Claire’s project is a Youth Entertainment Center that she’s located on Carmo Taipa lake, between Taipa and CoTai. Her concept is derived from double exposure photography. She used the example of having two images, say a human face and a tree, and these are merged together to create an aesthetic affect. “At first the image looks confusing and complicated but the longer you look at it and in the case of a building, you experience it, the two different elements become apparent.”
In architecture, the concept of double exposure invites us to see differences that can provide the key to understanding qualities of uniqueness or similarity in architecture. Double exposure architecture implies more than optical characteristics, it implies a broader spatial order.
“I wanted to create a 3 dimensional double exposure”, Claire explains. “My youth entertainment centre is 17,000 sq meters and is two geometric shapes combined, containing classrooms, a multipurpose hall, reading area, games room, outdoor playground, family areas, and rooftop cafes.
As the building faces the lake and bird sanctuary Claire has incorporated lots of glass to make use of the lovely surroundings.
Claire is now working full time for leading architectural firm Steelman Partners. “Its just my second week at work there”, she smiles. “They’re doing several casino projects around the world. My work involves a lot of drafting and schematic designs. The team is amazing – I’m not a robot sat in the corner and forgotten about, they really try and invest time and effort in me which is good value for both the company and me.”
23 year old Tiago Guilherme Cheong was born in Macau of a Chinese father and Macanese mother. “I’m lucky”, he says, “I can speak Mandarin, Cantonese, English and Portuguese. I attended the Portuguese school, and when I finished 12th grade I immediately enrolled in USJ’s architectural programme.”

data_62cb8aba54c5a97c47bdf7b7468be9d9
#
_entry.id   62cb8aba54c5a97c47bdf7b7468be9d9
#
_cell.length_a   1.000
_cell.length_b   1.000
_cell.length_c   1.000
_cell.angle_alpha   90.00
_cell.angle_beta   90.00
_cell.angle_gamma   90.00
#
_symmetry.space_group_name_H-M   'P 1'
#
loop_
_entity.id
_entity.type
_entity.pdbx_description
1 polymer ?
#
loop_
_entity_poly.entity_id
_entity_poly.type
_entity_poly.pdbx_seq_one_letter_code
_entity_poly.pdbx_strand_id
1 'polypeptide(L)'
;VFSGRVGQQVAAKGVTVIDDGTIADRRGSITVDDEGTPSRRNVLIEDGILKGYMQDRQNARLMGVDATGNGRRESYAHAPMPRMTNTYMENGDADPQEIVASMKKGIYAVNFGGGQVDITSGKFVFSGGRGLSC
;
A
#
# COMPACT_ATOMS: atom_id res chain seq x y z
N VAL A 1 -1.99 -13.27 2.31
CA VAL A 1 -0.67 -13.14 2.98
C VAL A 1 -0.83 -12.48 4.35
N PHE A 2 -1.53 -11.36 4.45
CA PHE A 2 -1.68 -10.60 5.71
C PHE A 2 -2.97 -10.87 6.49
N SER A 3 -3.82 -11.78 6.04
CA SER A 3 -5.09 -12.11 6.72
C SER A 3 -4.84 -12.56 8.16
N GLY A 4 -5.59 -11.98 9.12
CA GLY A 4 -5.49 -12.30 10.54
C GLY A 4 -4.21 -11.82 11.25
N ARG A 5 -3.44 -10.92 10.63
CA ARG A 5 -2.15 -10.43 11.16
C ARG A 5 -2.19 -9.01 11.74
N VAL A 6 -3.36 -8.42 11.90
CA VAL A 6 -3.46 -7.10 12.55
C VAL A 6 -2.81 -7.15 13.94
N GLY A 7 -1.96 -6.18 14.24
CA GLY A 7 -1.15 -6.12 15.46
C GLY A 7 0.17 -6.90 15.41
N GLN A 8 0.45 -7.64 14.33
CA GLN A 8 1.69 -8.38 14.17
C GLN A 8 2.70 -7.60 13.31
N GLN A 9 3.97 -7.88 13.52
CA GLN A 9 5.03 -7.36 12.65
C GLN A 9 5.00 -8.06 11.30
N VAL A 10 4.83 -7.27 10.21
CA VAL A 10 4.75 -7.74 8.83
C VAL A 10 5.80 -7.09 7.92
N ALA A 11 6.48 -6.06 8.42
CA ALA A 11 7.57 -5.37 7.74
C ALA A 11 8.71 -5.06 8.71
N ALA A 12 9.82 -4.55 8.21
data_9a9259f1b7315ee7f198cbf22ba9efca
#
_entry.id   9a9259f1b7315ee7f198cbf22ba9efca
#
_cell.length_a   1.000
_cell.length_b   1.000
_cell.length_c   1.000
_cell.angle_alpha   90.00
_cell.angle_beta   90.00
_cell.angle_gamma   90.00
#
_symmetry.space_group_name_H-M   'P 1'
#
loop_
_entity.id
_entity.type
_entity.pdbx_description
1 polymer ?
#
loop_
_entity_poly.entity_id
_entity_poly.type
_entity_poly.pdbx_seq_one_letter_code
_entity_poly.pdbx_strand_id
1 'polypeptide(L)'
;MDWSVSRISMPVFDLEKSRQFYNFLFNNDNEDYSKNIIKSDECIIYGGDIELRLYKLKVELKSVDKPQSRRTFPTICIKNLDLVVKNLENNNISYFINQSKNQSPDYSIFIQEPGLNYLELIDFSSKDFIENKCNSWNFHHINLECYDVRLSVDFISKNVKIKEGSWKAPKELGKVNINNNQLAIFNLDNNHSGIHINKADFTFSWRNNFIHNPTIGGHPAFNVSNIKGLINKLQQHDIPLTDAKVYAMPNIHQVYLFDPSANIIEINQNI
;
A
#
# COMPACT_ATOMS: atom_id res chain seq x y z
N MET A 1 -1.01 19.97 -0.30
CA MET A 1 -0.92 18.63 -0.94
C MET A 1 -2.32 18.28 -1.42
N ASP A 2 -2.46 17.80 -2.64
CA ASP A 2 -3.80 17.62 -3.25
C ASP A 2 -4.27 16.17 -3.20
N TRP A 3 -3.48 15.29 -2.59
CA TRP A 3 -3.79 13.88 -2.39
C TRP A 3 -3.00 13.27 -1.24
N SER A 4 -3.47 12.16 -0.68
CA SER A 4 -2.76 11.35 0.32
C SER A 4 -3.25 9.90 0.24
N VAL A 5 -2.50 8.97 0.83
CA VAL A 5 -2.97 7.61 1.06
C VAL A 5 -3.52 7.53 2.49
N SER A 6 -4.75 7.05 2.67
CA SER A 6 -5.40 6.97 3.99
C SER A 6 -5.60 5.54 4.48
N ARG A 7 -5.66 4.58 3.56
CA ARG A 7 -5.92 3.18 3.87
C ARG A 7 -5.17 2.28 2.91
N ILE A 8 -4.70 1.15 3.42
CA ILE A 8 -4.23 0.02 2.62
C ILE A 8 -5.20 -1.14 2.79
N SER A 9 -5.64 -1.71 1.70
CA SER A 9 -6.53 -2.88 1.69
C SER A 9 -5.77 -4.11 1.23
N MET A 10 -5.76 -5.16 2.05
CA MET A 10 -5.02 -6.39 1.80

“Since I was in kindergarten I’m told I was a very creative boy, and this, it seems, has continued as I grew up. My auntie was a teacher of architectural history – she kept telling me about ancient Grecian architecture, and when, after the big fire in 1700s in Lisbon, the city was renewed and architecture really began again there.”
“In USJ, we have good professors from overseas. They’re widely traveled and have a lot of experience, which makes it interesting for us as we get to see the diversity in architecture. We were fortunate in being able to study the architecture in different places around the world.”
Tiago chose for his project to design a 7,585 square meter Intercrossing Transportation Hub, located on the Inner Harbour’s Rua do Doutor Lourenco Pereira Marques. “A transportation hub in the Inner Harbour fits well to helping people get around Macau easily. It not only means a hub, but also means emotions because this is the place where people say hello and goodbye to their families, a place of greetings and farewells. In also incorporated a bus terminal because there is an existing one in front of the site but without any quality, so in my design I will solve all the problems that we have now. Nowadays the development of Macau is making the city growing incredibly but the majority of the development is on the industry side, in casinos and hotels, and with few improvements to transportation.
He considers the Inner Harbor is a popular a tourist point, being close to Barra and the must see Ah Ma Temple, and to the old city of Macau. “The Inner harbor was an important trading point in the old days, where all the ships would come and go. Now the transportation is confusing: bus stops here, taxi stops there. And then there’s the light rail station soon to open less than a kilometer away.” Being located on the waterfront Tiago’s project would also be accessible to marine traffic. “My aim is to connect all the different transports, mixing functionality with design. My building is the continuation of the landscape from Penha hill, bringing the curve of the hill down to the waterside.
Now he’s graduated, what are his plans? “I’m interviewing now with some large local firms but for now I want to spend the summer traveling. I hope to get several years of experience before doing my Masters in architecture at Melbourne University. “I’m still deciding between urban planning or design.”
Photo credits: Eduardo Martins for Macau Closer magazine